Holding on to old business models and failing to recognise the needs and expectations of today’s content consumer is a fraught path. Digitalisation is here to stay. The technology that makes piracy possible equally represents part of the changed landscape in which the film industry now operates. Rather than bemoaning piracy and ramping up rhetoric in support of harsher penalties the industry needs to be more open to changing its distribution model.

In terms of exhibition it needs to take stock and look at how it can offer a superior or distinguishable experience to attract audiences, and particularly younger audiences back into the cinema. Raising ticket prices is certainly not the solution the industry, or its patrons, deserve.

Bronwyn Coate has received funding from the Australian Research Council (ARC) to investigate contemporary film distribution in Australia. Deb Verhoeven has received funding from the Australian Research Council (ARC) specifically to study contemporary film distribution in Australia. This article was originally published on The Conversation. Read the original article.

The Conversation


  1. > Brisbane (ranked 31st in the world)

    Cineplex, I bet. You’re awesome, Cineplex, don’t change.

  2. Let me put it this way when my closest cinema was a village cinema I went once or twice a year max. Now that my local cinema is the Sun in yarraville I go more like once a month would go more often if there were more films I wanted to see!

  3. I haven’t stepped foot in a cinema in almost a decade.
    Nothing to do with piracy.
    All to do with building a house with a dedicated home theatre – with projector and DVDs then Blurays and streaming.

    The savings I have made just in popcorn and movie tickets should have the house paid off soon!

  4. I haven’t been to a movie theater in years. Then, during my visit to Malaysia last month, I went to see 5 movies in 4 days. Movie prices were AUD $4, movie theaters were nice and modern, and the movies were either in English or subtitled to English.

    This made me realise that it is the high price of a ticket that has been keeping me away. I really enjoyed the experience of watching a movie on big screen. The price threshold for me is $10. At that price, I would maybe go once every month or two. At current price of $16-20, I will be going once in a decade.

  5. I would like to see the monthly spreadsheet of a cinema costs and income. If the cinema business is anything like the businesses around here in Melbourne i would bet that their rental/lease costs leave their wages bill in the dust.

    Local shops are closing because the increase in real estate costs are forcing up the rentals.

  6. My local cinema, until very recently was the Palace flagship at Balwyn. I loved Palace Cinemas (especially Balwyn and Kino) – they had an excellent membership program, smart pricing of tickets, fantastic quality screens, sound, seating and the staff were always fantastic. When I went there, I felt like I was getting true value for my money. Palace should be proud of their chain.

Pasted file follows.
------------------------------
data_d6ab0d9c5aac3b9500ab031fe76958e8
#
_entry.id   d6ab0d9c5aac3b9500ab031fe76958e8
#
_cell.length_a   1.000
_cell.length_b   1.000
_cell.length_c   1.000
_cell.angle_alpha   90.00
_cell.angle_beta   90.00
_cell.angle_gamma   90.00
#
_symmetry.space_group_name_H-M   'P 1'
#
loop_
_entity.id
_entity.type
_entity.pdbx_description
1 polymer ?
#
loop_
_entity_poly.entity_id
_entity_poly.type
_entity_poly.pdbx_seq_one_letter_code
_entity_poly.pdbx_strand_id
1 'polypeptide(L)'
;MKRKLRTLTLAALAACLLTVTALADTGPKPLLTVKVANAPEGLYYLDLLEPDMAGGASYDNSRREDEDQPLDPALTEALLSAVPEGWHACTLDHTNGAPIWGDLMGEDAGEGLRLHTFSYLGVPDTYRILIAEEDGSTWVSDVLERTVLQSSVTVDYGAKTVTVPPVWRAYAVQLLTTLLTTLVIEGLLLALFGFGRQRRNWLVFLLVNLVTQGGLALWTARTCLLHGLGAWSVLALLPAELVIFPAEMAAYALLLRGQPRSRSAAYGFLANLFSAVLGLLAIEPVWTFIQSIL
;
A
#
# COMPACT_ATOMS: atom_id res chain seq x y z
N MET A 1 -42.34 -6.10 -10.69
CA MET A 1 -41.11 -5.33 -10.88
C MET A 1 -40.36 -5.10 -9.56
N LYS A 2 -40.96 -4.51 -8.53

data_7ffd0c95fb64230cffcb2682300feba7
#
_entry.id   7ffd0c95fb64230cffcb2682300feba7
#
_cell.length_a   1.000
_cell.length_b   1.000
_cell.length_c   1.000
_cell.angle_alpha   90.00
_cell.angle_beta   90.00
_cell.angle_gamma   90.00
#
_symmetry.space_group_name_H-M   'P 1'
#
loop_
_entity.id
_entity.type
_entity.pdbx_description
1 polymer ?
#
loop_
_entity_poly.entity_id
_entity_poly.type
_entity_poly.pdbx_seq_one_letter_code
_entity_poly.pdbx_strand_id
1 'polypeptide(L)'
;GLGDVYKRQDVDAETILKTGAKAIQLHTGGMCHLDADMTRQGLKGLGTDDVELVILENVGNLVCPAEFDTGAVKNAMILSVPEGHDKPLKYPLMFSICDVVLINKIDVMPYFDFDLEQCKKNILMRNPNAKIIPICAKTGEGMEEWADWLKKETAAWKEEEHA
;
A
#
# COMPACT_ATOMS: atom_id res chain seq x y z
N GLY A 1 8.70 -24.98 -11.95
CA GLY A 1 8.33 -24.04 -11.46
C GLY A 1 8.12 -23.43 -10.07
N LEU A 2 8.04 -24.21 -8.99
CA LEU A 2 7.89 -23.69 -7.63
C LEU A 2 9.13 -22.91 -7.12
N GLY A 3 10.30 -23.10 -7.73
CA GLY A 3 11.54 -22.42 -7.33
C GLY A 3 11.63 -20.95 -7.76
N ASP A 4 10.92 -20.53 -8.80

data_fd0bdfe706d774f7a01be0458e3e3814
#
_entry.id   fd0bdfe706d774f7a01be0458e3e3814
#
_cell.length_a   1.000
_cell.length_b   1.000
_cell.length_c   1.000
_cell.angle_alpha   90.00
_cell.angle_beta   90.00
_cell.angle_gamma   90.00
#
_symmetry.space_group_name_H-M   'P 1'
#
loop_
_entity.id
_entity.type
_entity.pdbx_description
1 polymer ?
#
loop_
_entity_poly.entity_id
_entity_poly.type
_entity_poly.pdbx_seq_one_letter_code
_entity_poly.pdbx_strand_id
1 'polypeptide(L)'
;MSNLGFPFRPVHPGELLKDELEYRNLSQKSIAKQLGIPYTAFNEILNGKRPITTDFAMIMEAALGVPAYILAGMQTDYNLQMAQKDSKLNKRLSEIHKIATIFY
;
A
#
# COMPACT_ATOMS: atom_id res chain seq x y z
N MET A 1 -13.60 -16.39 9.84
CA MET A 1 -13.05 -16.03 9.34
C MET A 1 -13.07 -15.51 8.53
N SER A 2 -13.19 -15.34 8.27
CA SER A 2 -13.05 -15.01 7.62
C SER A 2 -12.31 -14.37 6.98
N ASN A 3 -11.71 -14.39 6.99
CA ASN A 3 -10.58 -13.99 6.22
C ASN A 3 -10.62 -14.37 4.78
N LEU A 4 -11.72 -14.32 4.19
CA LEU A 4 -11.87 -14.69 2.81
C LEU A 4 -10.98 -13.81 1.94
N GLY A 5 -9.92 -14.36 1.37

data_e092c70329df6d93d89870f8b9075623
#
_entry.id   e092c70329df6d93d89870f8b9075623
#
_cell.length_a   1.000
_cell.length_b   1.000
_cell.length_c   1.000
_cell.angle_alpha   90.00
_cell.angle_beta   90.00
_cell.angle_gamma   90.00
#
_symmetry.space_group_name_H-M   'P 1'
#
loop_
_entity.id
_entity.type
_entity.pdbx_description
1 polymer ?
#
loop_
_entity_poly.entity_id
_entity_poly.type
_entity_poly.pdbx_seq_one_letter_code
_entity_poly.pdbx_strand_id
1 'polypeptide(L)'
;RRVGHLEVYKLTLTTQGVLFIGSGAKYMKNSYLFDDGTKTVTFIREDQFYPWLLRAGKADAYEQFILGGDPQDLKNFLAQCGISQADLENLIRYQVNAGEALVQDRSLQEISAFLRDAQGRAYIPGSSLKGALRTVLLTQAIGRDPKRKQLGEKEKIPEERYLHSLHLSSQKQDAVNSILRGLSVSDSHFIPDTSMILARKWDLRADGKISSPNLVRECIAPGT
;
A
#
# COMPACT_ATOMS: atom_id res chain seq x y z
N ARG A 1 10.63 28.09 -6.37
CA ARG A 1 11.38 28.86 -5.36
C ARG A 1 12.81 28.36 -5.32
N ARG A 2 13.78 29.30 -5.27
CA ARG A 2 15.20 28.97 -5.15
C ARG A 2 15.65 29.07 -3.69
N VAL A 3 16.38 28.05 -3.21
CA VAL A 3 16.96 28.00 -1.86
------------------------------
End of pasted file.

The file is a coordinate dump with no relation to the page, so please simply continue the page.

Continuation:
Village however? They’re a horrorshow. Inevitably filthy, with many cinemas still being in dire need of re-fitting and priced to offend.

    In the rental world – all of the local rental outlets had shut down.

    So, with any luck I could see a movie at Palace, but if I missed it there, my options became very limited. I could buy the BluRay (because honestly, who wants non 1080p content nowadays when you’re paying for it and the equipment to watch it on?), but a lot of movies I don’t want to own, I just want to watch once.

    I won’t subscribe for Foxtel just on the offchance a movie I want to see might be on there that month, so that’s out. Quickflix has an absurd subscription PLUS PPV model for anything new or popular. So, that’s the Australian options out of the way.

    If I’m lucky it might be on the XBox Movies as an available rental, but often they’ll only rent the SD version, or offer no rental at all. Google Play might have it, but limits you to SD for non-Android devices, which is stupid, especially as we don’t officially have Chromecast yet. iTunes is often crippled by local market restrictions imposed by distributors.

    And so, what are the options left? I’m honestly curious to find out what I might be overlooking. [Besides the rational choices most of us make of VPN/Proxy]

  7. How much does Event Cinema’s pay to be able to show Captain America: The Winter Soldier?.
    Every company has to make a profit otherwise there will be no company, but if the cost to Aust Cinema’s to be allowed to play a movie is at the point where Cost_Of_Movie/Estimated_Number_Of_Viewers = $20 per ticket then I don’t see there being many options.

    The main reasons I don’t go to the movies as often is purely that I think $20 per ticket, $5 for a bottle of water/bag of malteasers, etc is ridiculous. Most of the time now my friends buy our snacks from the nearby supermarket for almost 1/2 the price, and for greater variety.

    When I do go to the movies its for the ones that have a big visual/audio impact that I cant recreate at home on my 47″ TV. Its also to spend time with friends and have dinner before/after.
    But then your also paying for petrol/public transport and even parking fee’s if you’re driving.
    So a night out costs $20 + $5 + $5 + $30 [moderate dinner] + $5 parking = $65 per person.